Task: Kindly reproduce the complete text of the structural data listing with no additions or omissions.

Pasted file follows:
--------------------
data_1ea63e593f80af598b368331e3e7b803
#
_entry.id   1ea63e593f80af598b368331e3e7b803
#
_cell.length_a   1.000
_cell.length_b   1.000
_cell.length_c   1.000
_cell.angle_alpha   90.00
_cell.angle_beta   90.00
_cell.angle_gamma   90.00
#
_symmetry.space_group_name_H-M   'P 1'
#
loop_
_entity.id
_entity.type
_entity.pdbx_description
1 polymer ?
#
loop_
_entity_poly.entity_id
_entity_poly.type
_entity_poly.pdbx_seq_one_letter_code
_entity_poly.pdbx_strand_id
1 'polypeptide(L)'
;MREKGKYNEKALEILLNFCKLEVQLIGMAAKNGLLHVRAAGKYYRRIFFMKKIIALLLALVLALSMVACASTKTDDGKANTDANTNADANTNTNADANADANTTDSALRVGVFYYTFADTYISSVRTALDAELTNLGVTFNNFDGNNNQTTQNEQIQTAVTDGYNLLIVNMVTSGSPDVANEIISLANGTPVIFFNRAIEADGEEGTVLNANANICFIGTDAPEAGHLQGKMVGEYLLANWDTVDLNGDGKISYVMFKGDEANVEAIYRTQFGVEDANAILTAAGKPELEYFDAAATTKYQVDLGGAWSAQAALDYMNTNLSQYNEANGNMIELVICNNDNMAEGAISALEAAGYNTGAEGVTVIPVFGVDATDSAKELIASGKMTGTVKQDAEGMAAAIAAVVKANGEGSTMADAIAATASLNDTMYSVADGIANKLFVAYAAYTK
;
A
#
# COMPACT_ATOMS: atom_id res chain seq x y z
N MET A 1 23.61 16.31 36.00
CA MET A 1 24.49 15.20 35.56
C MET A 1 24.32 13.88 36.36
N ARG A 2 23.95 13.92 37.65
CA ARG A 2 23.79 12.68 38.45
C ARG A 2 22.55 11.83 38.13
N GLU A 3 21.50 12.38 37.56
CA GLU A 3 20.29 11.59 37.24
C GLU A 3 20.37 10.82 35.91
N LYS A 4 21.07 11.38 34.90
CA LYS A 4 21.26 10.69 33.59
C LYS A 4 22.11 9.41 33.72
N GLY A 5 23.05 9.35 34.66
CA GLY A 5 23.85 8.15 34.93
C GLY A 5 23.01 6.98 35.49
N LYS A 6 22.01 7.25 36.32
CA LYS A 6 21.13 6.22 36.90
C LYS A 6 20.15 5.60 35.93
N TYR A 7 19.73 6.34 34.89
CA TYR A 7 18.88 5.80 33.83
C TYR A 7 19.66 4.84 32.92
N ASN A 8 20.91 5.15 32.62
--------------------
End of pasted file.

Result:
data_1ea63e593f80af598b368331e3e7b803
#
_entry.id   1ea63e593f80af598b368331e3e7b803
#
_cell.length_a   1.000
_cell.length_b   1.000
_cell.length_c   1.000
_cell.angle_alpha   90.00
_cell.angle_beta   90.00
_cell.angle_gamma   90.00
#
_symmetry.space_group_name_H-M   'P 1'
#
loop_
_entity.id
_entity.type
_entity.pdbx_description
1 polymer ?
#
loop_
_entity_poly.entity_id
_entity_poly.type
_entity_poly.pdbx_seq_one_letter_code
_entity_poly.pdbx_strand_id
1 'polypeptide(L)'
;MREKGKYNEKALEILLNFCKLEVQLIGMAAKNGLLHVRAAGKYYRRIFFMKKIIALLLALVLALSMVACASTKTDDGKANTDANTNADANTNTNADANADANTTDSALRVGVFYYTFADTYISSVRTALDAELTNLGVTFNNFDGNNNQTTQNEQIQTAVTDGYNLLIVNMVTSGSPDVANEIISLANGTPVIFFNRAIEADGEEGTVLNANANICFIGTDAPEAGHLQGKMVGEYLLANWDTVDLNGDGKISYVMFKGDEANVEAIYRTQFGVEDANAILTAAGKPELEYFDAAATTKYQVDLGGAWSAQAALDYMNTNLSQYNEANGNMIELVICNNDNMAEGAISALEAAGYNTGAEGVTVIPVFGVDATDSAKELIASGKMTGTVKQDAEGMAAAIAAVVKANGEGSTMADAIAATASLNDTMYSVADGIANKLFVAYAAYTK
;
A
#
# COMPACT_ATOMS: atom_id res chain seq x y z
N MET A 1 23.61 16.31 36.00
CA MET A 1 24.49 15.20 35.56
C MET A 1 24.32 13.88 36.36
N ARG A 2 23.95 13.92 37.65
CA ARG A 2 23.79 12.68 38.45
C ARG A 2 22.55 11.83 38.13
N GLU A 3 21.50 12.38 37.56
CA GLU A 3 20.29 11.59 37.24
C GLU A 3 20.37 10.82 35.91
N LYS A 4 21.07 11.38 34.90
CA LYS A 4 21.26 10.69 33.59
C LYS A 4 22.11 9.41 33.72
N GLY A 5 23.05 9.35 34.66
CA GLY A 5 23.85 8.15 34.93
C GLY A 5 23.01 6.98 35.49
N LYS A 6 22.01 7.25 36.32
CA LYS A 6 21.13 6.22 36.90
C LYS A 6 20.15 5.60 35.93
N TYR A 7 19.73 6.34 34.89
CA TYR A 7 18.88 5.80 33.83
C TYR A 7 19.66 4.84 32.92
N ASN A 8 20.91 5.15 32.62